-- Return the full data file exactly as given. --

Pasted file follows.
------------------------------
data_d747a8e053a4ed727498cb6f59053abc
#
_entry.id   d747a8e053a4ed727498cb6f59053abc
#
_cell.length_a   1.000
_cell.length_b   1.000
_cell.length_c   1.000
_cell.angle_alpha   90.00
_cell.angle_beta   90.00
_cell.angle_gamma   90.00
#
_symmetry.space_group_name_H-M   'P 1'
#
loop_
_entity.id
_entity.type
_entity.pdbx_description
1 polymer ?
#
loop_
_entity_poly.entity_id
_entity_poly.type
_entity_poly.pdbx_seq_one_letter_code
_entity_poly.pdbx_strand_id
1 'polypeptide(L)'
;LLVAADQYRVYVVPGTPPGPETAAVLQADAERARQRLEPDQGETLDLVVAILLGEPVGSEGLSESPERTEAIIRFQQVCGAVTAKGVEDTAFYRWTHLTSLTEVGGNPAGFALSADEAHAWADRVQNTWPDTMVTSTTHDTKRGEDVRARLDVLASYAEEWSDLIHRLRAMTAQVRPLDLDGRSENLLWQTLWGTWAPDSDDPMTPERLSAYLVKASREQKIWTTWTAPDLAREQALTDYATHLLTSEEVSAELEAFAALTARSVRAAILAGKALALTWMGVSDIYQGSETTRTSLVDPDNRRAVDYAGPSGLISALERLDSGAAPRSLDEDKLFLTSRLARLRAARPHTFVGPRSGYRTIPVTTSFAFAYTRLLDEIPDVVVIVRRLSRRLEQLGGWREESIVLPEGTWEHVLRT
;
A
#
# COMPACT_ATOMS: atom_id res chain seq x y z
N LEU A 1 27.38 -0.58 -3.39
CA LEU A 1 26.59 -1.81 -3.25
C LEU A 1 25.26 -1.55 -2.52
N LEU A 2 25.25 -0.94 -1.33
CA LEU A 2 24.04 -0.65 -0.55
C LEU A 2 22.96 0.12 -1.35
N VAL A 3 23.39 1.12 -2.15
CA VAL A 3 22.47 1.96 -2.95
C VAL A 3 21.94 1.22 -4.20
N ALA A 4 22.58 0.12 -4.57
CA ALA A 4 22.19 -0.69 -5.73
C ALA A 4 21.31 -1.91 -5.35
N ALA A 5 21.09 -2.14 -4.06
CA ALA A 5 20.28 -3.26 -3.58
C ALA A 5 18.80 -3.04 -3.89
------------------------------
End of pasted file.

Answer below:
data_d747a8e053a4ed727498cb6f59053abc
#
_entry.id   d747a8e053a4ed727498cb6f59053abc
#
_cell.length_a   1.000
_cell.length_b   1.000
_cell.length_c   1.000
_cell.angle_alpha   90.00
_cell.angle_beta   90.00
_cell.angle_gamma   90.00
#
_symmetry.space_group_name_H-M   'P 1'
#
loop_
_entity.id
_entity.type
_entity.pdbx_description
1 polymer ?
#
loop_
_entity_poly.entity_id
_entity_poly.type
_entity_poly.pdbx_seq_one_letter_code
_entity_poly.pdbx_strand_id
1 'polypeptide(L)'
;LLVAADQYRVYVVPGTPPGPETAAVLQADAERARQRLEPDQGETLDLVVAILLGEPVGSEGLSESPERTEAIIRFQQVCGAVTAKGVEDTAFYRWTHLTSLTEVGGNPAGFALSADEAHAWADRVQNTWPDTMVTSTTHDTKRGEDVRARLDVLASYAEEWSDLIHRLRAMTAQVRPLDLDGRSENLLWQTLWGTWAPDSDDPMTPERLSAYLVKASREQKIWTTWTAPDLAREQALTDYATHLLTSEEVSAELEAFAALTARSVRAAILAGKALALTWMGVSDIYQGSETTRTSLVDPDNRRAVDYAGPSGLISALERLDSGAAPRSLDEDKLFLTSRLARLRAARPHTFVGPRSGYRTIPVTTSFAFAYTRLLDEIPDVVVIVRRLSRRLEQLGGWREESIVLPEGTWEHVLRT
;
A
#
# COMPACT_ATOMS: atom_id res chain seq x y z
N LEU A 1 27.38 -0.58 -3.39
CA LEU A 1 26.59 -1.81 -3.25
C LEU A 1 25.26 -1.55 -2.52
N LEU A 2 25.25 -0.94 -1.33
CA LEU A 2 24.04 -0.65 -0.55
C LEU A 2 22.96 0.12 -1.35
N VAL A 3 23.39 1.12 -2.15
CA VAL A 3 22.47 1.96 -2.95
C VAL A 3 21.94 1.22 -4.20
N ALA A 4 22.58 0.12 -4.57
CA ALA A 4 22.19 -0.69 -5.73
C ALA A 4 21.31 -1.91 -5.35
N ALA A 5 21.09 -2.14 -4.06
CA ALA A 5 20.28 -3.26 -3.58
C ALA A 5 18.80 -3.04 -3.89